The SRA came under fire last year for allegedly ‘understating the severity’ of the risks faced by the 34,500 solicitors who work in-house. In a response posted on LinkedIn, 19 general counsel criticised chief executive Paul Philip for describing the findings of the regulator’s in-house review as ‘generally encouraging’. ‘[This] does not reflect the collective experience in-house or what was communicated by and to a number of us during the review, and it offers insufficient action and support in addressing concerns,’ they complained.

Paul Rogerson

Paul Rogerson

Some findings, such as half of GCs feeling isolated and 64% not raising their regulatory duties with client-employers, ‘should be a real cause for concern’, the response added.

The irruption of the Post Office scandal into the public consciousness only increased the pressure on the SRA to address this allegation of seeming complacency. So the regulator’s publication of a raft of resources to support in-housers ahead of last week's conference did not come too soon. The guidance covers the issues of identifying clients when working in-house, reporting concerns about wrongdoing and running internal investigations.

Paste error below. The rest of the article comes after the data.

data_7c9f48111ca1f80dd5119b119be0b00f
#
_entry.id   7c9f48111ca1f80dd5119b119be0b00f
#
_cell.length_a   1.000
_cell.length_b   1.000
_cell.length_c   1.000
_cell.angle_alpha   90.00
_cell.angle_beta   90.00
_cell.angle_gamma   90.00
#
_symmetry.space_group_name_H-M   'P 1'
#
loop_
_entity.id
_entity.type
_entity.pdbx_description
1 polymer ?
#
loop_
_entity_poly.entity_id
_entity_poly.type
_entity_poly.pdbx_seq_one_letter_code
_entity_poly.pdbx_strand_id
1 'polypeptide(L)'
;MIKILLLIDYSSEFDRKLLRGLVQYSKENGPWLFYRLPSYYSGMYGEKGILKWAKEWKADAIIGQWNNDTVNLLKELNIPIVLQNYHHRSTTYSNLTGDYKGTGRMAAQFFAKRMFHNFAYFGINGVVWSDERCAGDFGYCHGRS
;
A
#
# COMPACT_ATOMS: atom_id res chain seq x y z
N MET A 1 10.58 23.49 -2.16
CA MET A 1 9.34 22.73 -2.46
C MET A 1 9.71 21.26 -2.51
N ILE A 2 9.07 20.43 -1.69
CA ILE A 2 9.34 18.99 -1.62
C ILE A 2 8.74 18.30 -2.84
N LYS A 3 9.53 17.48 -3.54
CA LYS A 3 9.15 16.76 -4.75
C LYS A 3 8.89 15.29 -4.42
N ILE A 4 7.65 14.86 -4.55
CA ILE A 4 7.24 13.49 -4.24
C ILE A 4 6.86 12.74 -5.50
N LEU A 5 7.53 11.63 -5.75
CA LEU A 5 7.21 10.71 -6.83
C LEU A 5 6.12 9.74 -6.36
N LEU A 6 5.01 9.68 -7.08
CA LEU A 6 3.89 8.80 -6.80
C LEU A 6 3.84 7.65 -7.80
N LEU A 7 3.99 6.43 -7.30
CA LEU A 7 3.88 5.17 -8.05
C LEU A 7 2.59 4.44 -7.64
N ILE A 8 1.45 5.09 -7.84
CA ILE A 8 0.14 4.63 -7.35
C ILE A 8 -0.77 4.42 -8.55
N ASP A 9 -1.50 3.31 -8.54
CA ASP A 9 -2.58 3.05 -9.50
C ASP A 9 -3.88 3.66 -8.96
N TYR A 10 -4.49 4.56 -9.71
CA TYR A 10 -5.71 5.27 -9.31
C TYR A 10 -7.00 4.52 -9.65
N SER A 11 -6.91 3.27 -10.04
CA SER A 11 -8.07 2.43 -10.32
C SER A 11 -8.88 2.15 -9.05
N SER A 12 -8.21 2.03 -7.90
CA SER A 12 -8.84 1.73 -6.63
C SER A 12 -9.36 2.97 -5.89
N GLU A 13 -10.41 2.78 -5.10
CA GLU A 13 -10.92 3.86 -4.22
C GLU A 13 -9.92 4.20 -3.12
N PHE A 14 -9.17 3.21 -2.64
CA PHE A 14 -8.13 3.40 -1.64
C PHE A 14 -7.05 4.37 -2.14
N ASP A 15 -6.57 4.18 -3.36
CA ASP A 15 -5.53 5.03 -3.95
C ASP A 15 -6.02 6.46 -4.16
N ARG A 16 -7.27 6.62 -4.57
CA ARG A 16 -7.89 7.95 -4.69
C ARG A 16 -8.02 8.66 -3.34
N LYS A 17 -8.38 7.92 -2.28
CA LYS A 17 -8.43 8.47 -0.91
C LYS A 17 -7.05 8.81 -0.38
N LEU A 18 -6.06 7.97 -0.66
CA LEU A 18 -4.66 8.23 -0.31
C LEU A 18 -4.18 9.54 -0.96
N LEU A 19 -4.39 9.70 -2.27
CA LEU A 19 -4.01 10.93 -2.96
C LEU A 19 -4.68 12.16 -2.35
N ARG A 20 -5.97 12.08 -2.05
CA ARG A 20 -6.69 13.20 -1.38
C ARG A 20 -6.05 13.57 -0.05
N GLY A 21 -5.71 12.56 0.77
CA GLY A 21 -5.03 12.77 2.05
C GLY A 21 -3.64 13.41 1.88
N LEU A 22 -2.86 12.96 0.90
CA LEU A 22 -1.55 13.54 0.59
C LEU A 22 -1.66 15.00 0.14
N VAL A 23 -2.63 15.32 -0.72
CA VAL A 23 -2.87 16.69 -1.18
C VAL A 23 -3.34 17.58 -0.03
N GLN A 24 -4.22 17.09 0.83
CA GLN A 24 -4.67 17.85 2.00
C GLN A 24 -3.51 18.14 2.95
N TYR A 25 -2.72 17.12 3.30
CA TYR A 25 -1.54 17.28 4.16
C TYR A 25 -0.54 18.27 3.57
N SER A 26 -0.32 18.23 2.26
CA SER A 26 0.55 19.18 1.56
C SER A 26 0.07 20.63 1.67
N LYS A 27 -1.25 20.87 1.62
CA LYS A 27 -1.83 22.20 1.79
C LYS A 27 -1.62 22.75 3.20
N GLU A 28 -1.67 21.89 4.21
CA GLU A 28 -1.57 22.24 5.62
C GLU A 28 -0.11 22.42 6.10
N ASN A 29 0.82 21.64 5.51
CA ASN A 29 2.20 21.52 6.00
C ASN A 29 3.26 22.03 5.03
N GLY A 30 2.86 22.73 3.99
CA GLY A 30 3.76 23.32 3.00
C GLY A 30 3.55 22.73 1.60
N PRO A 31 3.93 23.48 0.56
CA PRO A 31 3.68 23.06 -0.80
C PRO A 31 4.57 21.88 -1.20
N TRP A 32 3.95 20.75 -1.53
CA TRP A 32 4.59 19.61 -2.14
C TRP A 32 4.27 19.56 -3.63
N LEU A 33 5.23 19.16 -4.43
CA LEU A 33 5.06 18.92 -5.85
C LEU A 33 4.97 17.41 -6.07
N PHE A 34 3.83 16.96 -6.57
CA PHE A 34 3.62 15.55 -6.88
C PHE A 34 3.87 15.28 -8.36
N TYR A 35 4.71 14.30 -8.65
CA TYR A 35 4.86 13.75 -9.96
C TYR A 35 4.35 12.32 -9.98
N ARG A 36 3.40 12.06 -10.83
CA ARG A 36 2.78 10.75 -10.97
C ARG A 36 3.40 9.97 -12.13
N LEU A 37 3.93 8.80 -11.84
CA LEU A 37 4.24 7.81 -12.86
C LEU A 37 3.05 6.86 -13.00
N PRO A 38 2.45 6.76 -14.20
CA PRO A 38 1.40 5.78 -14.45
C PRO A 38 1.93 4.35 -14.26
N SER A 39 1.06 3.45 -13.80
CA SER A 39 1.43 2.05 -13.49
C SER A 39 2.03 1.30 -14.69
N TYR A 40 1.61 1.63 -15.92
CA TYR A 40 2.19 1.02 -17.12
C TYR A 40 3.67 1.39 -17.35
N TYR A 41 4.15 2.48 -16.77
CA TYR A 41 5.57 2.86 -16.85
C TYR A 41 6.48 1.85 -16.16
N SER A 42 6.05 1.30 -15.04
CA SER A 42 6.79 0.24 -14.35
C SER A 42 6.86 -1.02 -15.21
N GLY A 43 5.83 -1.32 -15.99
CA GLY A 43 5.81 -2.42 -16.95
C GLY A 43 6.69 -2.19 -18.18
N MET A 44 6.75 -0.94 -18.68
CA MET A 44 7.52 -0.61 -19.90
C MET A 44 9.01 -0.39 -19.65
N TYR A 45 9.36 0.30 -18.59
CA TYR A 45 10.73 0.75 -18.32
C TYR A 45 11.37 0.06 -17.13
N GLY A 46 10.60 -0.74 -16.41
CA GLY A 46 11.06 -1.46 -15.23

Crucially, there is also useful arm’s-length guidance for employers outlining a solicitor’s professional obligations.

Professor Richard Moorhead, chronicler and analyst of the role of lawyers in the Post Office scandal, told a Legal Services Board conference this month that the in-house community was ‘crying out’ for more direction on how to be compliant and stay independent in the face of employer pressure.

So what does Moorhead think? ‘I welcome the SRA’s work here,’ he told me. ‘I’ve been calling for such work for some time, and it’s good to see the Post Office scandal, and concerns about the SRA’s thematic review, adding to the impetus for action. They have covered several of the most key areas that need addressing. And it is important too that they are consulting on the guidance. The content of that guidance will bear close scrutiny and thought, but these are positive steps.’

The Law Society is more cautious: ‘This is a good start, but further guidance and detail is needed to ensure the in-house community is adequately supported to navigate these challenges,’ it said.

What that further guidance might entail will doubtless be enumerated during the consultation. Over to you, general counsel.